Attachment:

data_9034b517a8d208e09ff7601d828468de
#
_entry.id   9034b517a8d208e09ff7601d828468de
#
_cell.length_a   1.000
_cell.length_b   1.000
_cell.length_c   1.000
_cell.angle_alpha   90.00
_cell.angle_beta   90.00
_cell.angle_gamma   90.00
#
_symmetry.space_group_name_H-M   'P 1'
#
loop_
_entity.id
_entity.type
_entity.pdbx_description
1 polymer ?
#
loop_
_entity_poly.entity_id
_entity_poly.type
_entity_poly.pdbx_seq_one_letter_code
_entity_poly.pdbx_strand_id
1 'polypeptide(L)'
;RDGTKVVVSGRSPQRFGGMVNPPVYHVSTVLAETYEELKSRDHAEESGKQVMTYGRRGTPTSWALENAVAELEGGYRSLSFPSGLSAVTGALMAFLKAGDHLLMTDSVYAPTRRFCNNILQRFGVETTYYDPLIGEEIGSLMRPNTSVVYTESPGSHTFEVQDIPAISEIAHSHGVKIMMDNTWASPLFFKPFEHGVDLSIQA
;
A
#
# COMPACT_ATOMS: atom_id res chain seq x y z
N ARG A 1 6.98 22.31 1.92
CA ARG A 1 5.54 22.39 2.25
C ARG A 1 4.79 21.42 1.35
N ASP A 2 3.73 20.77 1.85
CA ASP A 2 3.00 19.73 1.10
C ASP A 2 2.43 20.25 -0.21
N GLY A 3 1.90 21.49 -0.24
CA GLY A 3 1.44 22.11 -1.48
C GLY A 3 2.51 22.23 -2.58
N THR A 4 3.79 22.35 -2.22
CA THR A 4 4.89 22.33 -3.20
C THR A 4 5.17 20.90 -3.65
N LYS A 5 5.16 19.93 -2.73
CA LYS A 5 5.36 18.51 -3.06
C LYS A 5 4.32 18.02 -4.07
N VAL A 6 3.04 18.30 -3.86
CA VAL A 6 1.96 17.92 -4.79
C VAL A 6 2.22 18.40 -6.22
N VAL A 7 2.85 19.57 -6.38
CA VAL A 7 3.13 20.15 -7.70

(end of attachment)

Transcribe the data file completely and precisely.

data_9034b517a8d208e09ff7601d828468de
#
_entry.id   9034b517a8d208e09ff7601d828468de
#
_cell.length_a   1.000
_cell.length_b   1.000
_cell.length_c   1.000
_cell.angle_alpha   90.00
_cell.angle_beta   90.00
_cell.angle_gamma   90.00
#
_symmetry.space_group_name_H-M   'P 1'
#
loop_
_entity.id
_entity.type
_entity.pdbx_description
1 polymer ?
#
loop_
_entity_poly.entity_id
_entity_poly.type
_entity_poly.pdbx_seq_one_letter_code
_entity_poly.pdbx_strand_id
1 'polypeptide(L)'
;RDGTKVVVSGRSPQRFGGMVNPPVYHVSTVLAETYEELKSRDHAEESGKQVMTYGRRGTPTSWALENAVAELEGGYRSLSFPSGLSAVTGALMAFLKAGDHLLMTDSVYAPTRRFCNNILQRFGVETTYYDPLIGEEIGSLMRPNTSVVYTESPGSHTFEVQDIPAISEIAHSHGVKIMMDNTWASPLFFKPFEHGVDLSIQA
;
A
#
# COMPACT_ATOMS: atom_id res chain seq x y z
N ARG A 1 6.98 22.31 1.92
CA ARG A 1 5.54 22.39 2.25
C ARG A 1 4.79 21.42 1.35
N ASP A 2 3.73 20.77 1.85
CA ASP A 2 3.00 19.73 1.10
C ASP A 2 2.43 20.25 -0.21
N GLY A 3 1.90 21.49 -0.24
CA GLY A 3 1.44 22.11 -1.48
C GLY A 3 2.51 22.23 -2.58
N THR A 4 3.79 22.35 -2.22
CA THR A 4 4.89 22.33 -3.20
C THR A 4 5.17 20.90 -3.65
N LYS A 5 5.16 19.93 -2.73
CA LYS A 5 5.36 18.51 -3.06
C LYS A 5 4.32 18.02 -4.07
N VAL A 6 3.04 18.30 -3.86
CA VAL A 6 1.96 17.92 -4.79
C VAL A 6 2.22 18.40 -6.22
N VAL A 7 2.85 19.57 -6.38
CA VAL A 7 3.13 20.15 -7.70